The Changing Face of the 21st Century Sportsman: Insights from the Oklahoma Department of Wildlife Conservation
Greg Summers is the Laboratory Director for the Oklahoma Department of Wildlife Conservation, where he's worked for almost 40 years. With a long and distinguished track record, he has a unique perspective on natural resources management and has witnessed evolutionary and revolutionary changes in his field. In the following interview, Summers shares his perspectives.
SAS: Conservation agencies like yours are under significant pressures that seem to have emerged rapidly over the past 10 years. How do you view the situation – and what do you think the causes are?
GS: The overarching focus of our department is to balance the needs of conservation and sportsmen. Our mission is to enhance sport-fish populations and make them accessible to people in larger volumes and sizes. Our core “customer,” if you will, is the person who buys an annual fishing license to fish for sport and pleasure. For decades, we – and similar agencies in other states – enjoyed steady and growing demand for licenses. However, over the past 10 years, that demand has slackened significantly, which has presented some strategic challenges to our mission. After some analysis, we found that, on an annual basis, 40-50 percent of license holders were not renewing the following year. We’d had assumed a 80-90 percent renewal rate.
We dug further and found that there was a big drop-off in license holders in the 20-to-28-year-old demographic – which we assumed correlated with people getting married and starting families. Then we saw that our most loyal customers were in the 35-to-45 age bracket.
SAS: What do you think are the causes of that erosion in demand?
GS: I believe there are numerous causes. Perhaps the most fundamental reason is simply that the US culture continues to change and evolve. It's not a 1900 agrarian society. We're increasingly an urban, industrialized society. Fishing is no longer a sustenance activity – it's a leisure activity, and it competes with other demands for free time. The fact is, we need to "change the face of fishing" to a more compatible leisure activity.
SAS: So, how did your agency attack the challenge?
GS: Well, for us, it’s revolved around creating a 360-degree view of the customer. But, honestly, this is a cultural shift for us. Marketing was virtually unheard of in natural resources agencies. You didn’t need to – license sales were always increasing. Now, it’s different. We’re focused on slowing the churn rates.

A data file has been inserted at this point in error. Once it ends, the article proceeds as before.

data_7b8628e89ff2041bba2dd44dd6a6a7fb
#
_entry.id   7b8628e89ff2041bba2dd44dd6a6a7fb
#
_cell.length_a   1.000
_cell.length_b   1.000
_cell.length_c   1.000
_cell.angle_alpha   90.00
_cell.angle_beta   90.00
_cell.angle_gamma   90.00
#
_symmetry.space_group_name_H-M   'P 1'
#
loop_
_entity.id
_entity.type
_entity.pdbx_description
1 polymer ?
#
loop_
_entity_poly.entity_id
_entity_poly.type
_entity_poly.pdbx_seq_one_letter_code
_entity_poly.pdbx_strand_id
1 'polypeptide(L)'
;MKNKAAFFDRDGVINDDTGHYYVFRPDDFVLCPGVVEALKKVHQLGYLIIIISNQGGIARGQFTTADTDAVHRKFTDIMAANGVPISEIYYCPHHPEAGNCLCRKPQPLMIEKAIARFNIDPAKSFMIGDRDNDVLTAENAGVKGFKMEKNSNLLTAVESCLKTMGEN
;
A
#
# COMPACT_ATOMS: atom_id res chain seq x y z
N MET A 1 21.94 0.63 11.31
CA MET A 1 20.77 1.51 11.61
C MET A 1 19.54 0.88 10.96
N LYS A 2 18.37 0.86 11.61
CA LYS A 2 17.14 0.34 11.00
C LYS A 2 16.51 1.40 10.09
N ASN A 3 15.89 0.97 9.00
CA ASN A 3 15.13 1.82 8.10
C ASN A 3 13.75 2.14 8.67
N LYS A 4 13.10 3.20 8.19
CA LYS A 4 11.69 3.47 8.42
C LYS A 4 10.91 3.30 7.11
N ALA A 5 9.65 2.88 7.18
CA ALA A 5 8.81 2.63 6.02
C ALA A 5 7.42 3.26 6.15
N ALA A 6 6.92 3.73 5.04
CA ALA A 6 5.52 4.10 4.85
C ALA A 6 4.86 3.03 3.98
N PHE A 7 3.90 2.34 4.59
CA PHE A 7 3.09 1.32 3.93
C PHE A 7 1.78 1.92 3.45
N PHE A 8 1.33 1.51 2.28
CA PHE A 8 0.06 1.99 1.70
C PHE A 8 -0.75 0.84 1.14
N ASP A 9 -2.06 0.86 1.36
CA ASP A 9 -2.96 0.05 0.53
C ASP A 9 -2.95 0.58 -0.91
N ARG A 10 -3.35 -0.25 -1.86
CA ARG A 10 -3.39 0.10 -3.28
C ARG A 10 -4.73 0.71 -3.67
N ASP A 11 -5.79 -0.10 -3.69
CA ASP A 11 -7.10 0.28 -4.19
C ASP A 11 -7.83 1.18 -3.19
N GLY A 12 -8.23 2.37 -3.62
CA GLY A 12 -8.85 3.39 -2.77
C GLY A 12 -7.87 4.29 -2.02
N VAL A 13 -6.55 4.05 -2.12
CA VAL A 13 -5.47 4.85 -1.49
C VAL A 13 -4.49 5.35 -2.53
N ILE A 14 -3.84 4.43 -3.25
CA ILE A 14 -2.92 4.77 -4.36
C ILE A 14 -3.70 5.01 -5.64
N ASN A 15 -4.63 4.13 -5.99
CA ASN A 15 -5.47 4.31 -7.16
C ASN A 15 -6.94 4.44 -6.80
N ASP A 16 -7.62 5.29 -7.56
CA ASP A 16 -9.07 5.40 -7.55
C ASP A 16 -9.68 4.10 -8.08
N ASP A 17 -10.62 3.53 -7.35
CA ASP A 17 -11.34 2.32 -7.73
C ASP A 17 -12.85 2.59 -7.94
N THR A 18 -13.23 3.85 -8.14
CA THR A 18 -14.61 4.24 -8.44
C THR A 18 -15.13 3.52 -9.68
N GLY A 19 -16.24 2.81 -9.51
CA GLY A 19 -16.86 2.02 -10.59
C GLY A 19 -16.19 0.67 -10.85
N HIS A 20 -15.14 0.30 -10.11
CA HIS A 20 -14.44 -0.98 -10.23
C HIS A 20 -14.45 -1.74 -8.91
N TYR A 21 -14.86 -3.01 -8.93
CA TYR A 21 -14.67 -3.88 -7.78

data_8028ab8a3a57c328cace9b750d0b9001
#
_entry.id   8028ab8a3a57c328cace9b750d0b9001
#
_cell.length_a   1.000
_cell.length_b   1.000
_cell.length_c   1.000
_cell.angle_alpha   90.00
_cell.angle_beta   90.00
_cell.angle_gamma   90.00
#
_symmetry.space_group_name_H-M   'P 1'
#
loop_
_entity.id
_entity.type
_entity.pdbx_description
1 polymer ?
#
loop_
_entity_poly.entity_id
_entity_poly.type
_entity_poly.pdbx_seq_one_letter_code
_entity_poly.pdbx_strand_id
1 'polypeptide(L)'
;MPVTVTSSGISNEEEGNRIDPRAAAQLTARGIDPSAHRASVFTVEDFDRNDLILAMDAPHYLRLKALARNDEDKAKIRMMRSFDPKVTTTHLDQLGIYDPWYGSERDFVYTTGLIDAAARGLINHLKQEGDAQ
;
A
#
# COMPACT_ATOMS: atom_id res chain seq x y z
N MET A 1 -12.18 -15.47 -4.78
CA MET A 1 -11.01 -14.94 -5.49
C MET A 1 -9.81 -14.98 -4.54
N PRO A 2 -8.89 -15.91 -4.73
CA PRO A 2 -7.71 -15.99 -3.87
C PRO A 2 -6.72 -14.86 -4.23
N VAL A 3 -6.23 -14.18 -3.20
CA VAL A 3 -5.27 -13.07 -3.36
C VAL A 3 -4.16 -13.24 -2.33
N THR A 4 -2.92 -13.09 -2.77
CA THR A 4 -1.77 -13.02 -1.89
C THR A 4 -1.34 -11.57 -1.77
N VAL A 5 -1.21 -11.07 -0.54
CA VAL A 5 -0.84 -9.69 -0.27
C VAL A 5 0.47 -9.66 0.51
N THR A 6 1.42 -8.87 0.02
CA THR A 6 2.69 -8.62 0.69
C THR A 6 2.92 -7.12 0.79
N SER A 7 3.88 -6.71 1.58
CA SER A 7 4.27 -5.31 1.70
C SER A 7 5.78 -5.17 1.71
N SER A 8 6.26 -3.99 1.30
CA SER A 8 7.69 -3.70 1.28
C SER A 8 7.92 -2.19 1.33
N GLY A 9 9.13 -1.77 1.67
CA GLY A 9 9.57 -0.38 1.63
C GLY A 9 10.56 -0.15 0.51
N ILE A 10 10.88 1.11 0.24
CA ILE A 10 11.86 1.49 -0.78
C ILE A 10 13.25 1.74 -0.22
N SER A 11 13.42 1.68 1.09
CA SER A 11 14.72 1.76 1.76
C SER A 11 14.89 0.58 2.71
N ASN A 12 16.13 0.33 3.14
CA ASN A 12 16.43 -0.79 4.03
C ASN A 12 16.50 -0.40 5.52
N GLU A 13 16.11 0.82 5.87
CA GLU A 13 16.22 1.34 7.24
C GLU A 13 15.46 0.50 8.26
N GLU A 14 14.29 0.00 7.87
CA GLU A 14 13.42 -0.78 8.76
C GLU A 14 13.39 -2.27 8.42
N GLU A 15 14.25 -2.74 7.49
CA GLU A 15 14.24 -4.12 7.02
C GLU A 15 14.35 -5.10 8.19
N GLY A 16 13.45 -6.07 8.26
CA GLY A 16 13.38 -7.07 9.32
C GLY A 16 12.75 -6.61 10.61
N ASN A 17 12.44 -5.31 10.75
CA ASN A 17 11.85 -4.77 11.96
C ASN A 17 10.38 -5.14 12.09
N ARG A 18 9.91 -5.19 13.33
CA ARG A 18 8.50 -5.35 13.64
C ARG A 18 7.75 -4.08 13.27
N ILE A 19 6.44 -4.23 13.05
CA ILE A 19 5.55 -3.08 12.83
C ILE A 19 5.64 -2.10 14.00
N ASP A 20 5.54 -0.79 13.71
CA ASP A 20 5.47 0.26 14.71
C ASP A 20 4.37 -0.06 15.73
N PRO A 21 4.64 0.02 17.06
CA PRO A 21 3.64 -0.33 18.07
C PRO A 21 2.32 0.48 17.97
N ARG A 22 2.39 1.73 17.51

We have had some real success with SAS® Enterprise Miner™ to help us segment our markets by demographics and geospatial dimensions, proximity to a water body, urban versus rural addresses, household income, and more. We probably have 200-300 variables for each person in our data warehouse. We’re taking that data from a lot of different sources and using SAS Data Integration Studio, which has been very valuable in bringing together all of these disparate data types. We use these tools to build predictive models of our customer segments and apply some of the classic “corporate marketing” principles to our agency. Our model is being used in several other states, and it’s having a positive effect on our ROI. We market to more of the right people, and we use the results to refine the models.
SAS: What has that done to your agency's culture?
GS: Once our license sales started to flatten, we realized that we weren’t doing everything we could to address all of our customer base. The fact is, most natural-resources agencies target their programs toward about 15 percent of their customers – the avid sportsmen who purchase licenses year-in and year-out. That’s no longer enough. With SAS, we can go after the other 85 percent and respond to what motivates them. We’re finding they’re equally interested in the aesthetically pleasing destinations, feeling safe in their environment, enjoying time with their families, so now we’re emphasizing those parts of the fishing experience.
SAS: What are some of the lessons you can share with your peers?
GS: First – in developing your strategy, keep in mind that there’s no magic bullet or one-size-fits-all answer to improving license sales. Market segmentation in one region of the country may yield very different results in another region. The other major lesson is that you have to constantly monitor your results to refine and improve your models. Make sure you apply what you learn into your future campaigns. And finally, be patient. Changes and improvements are usually very localized and segmented. Micro-targeting appears to be the way forward to affecting that churn rate.
That's one reason SAS has been so helpful to us. It helps us confidently manage these huge volumes of data and make sense of it to drive policy changes and base our marketing decisions on what the customer wants – not what we think they want.
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Oklahoma Department of Wildlife Conservation
Respond to shifting demand patterns for fishing licenses. Achieve 360-degree view of customers to reduce churn, increase renewals.
Created sophisticated models that segment markets by demographics and geospatial dimensions for positive ROI. Model now being used in other states.
“"SAS has been so helpful to us. It helps us confidently manage these huge volumes of data and make sense of it to drive policy changes and base our marketing decisions on what the customer wants – not what we think they want."”